The Moffat County Commission said it made one of its hardest decisions Tuesday: the appointment of new board members to the Moffat County Tourism Association.
“This has been one of the hardest boards to pick from,” Commissioner Tom Mathers said. “We never had so much interest in it. … This has been tough.”
Altogether, 12 people applied for four board seats. The applicants included all four of the incumbent board members whose terms expired.
The commission voted, 3-0, to replace three of the incumbents, two of whom had been with the organization for more than three years and one who is the current board president.
Commissioner Tom Gray said he didn’t like the thought of overhauling the board, and that the commission’s decision was in no way a reflection of the service that current and past board members gave to the community.
“I think we do practice rotating positions of boards,” Gray said, referring to an informal policy of giving as many residents as possible a chance to volunteer. “I think we had an inordinate number of terms expiring right now.”
Local residents Annie MacGregor and Kandee Dilldine replaced tenured board members Diane Brannan and Patt McCaffrey. Each will have a one-year term.
Renee Campbell replaced board president Melody Villard — who was reappointed as an alternate — while incumbent board member Frank Moe was kept on. Campbell, who is the Daily Press advertising manager, and Moe will have three-year terms.
Current board members Cindy Looper, Gina Robison and Elisa Hayes fill the remaining seats.
New terms begin Jan. 1, 2010.
Moe originally was going to be replaced on the board by Craig city councilor Terry Carwile, until Looper interjected.
First, she said MCTA policies require two of the seven board members to work in the lodging industry. If the commission took all four incumbents off the board, Looper said that would leave her as the only lodging representative.
Later, she added that she thought part of MCTA’s contribution to the Moffat County Visitor Center paid for Carwile’s part-time job as the sportsman’s information specialist.
MCTA does contribute a large portion of the Visitor Center’s total finances, including $23,367 in 2009. The Colorado Division of Wildlife also pays $15,000 a year, and the Bureau of Land Management contributes an average of $5,000 annually.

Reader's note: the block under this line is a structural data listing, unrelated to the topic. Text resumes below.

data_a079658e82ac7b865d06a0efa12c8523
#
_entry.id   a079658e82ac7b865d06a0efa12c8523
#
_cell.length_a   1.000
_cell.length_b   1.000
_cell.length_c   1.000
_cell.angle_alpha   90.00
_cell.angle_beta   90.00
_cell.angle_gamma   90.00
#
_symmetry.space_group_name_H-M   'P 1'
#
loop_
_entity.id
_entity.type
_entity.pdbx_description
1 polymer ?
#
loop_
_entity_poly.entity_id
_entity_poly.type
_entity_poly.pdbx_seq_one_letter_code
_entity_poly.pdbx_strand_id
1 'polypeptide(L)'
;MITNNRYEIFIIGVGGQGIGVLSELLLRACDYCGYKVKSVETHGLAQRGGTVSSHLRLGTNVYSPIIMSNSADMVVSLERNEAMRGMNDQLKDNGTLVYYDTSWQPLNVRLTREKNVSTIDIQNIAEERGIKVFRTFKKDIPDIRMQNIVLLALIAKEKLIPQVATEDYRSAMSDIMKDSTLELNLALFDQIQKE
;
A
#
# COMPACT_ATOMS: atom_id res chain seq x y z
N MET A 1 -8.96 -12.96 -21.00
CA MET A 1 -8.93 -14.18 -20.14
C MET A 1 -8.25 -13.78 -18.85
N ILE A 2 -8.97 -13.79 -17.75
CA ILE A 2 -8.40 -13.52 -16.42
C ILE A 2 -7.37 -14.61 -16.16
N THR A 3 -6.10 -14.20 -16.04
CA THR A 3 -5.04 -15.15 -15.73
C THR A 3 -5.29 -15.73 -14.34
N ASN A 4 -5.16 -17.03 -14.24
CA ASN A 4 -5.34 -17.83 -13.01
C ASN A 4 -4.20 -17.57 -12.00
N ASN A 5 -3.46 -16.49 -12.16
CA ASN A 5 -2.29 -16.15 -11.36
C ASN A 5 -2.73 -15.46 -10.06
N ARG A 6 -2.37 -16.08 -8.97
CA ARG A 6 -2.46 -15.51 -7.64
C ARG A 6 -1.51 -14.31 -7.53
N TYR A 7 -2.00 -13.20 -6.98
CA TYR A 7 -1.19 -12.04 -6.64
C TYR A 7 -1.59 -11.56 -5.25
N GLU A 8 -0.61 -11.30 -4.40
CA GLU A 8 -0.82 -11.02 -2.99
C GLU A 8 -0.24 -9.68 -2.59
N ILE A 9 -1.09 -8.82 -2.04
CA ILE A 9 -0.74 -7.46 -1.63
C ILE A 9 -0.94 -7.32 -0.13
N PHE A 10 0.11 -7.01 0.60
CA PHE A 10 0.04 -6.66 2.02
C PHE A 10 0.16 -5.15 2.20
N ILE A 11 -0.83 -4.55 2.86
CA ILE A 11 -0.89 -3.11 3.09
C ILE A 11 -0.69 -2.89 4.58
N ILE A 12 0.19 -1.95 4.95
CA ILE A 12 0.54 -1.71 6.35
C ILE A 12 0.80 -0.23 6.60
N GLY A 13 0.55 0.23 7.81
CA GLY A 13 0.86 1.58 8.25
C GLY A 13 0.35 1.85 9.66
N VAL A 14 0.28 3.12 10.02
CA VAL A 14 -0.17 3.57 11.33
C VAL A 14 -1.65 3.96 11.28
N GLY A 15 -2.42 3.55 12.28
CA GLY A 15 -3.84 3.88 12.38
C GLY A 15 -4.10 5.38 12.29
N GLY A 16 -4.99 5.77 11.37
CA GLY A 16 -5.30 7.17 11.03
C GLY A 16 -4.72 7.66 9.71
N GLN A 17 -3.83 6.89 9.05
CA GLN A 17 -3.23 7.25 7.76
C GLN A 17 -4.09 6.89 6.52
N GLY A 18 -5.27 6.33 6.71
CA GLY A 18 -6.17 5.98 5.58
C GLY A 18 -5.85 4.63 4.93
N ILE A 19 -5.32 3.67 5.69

If Carwile were appointed to the MCTA board, Looper said he would have at least some control of his own paycheck.
The commission chose to reappoint Moe after Looper spoke. He also co-owns the Best Western Deep Park Inn and Suites, giving the board two lodging representatives.
However, there still is some dispute as to whether she was right about Carwile’s conflict of interest.
Christina Currie, executive director for the Craig Chamber of Commerce, which runs the Visitor Center where Carwile works, said he would have no such control whether or not he served with MCTA.
Carwile’s salary is not dependent on MCTA funding, and he has no say in how the Chamber or Visitor Center spend money, Currie said.
She added that there was more of a conflict of interest for the MCTA board to be made up of mostly hotel, motel and lodge owners than for Carwile to be on the board.
“I think it’s probably more of a conflict for members of the lodging industry to be on a board that tries to get more people to spend money to stay at their businesses than it would be for Terry to be on that board,” Currie said.
MCTA spends taxpayer dollars to generate tourism, she said. Although she doesn’t think the group has mismanaged its funds, Currie said it has chosen not to fund certain projects because they didn’t generate overnight stays for local lodgers, and past board members also have requested funding for their own planned events while they were on the board.
Bridge closed for repairs
The commission voted, 3-0, to temporarily close the Browns Park swinging bridge for repairs up until May 31, 2010.
Moffat County road and bridge officials said the two main suspension cables that hold the bridge up have broken wires, and there is a fear that continued wear could cause the bridge to collapse.
Bill Mack, road and bridge director, said each cable contains 66 individual metal wires. About nine of the wires are visibly broken, though he cautioned it’s impossible to tell how many wires inside the cable strands also have snapped.
It would only take 18 broken wires to void the bridge’s 3-ton load designation, added Jeff Comstock, county natural resources department director.
Other officials added that state engineers consider one of the cables “pretty brittle,” and their recommendation is to close it before it collapses.
The commission did not decide how to proceed with repairs, but it discussed various solutions such as bolstering the existing cables or replacing them with new ones.
Estimates brought up during the meeting ranged from $100,000 to $750,000.
The bridge will not be closed to everyone, however.
County resident T. Wright Dickinson, who attended the meeting, as well as any other landowners or government agencies who need access to the bridge for business reasons can cross with the condition each sign a liability waiver.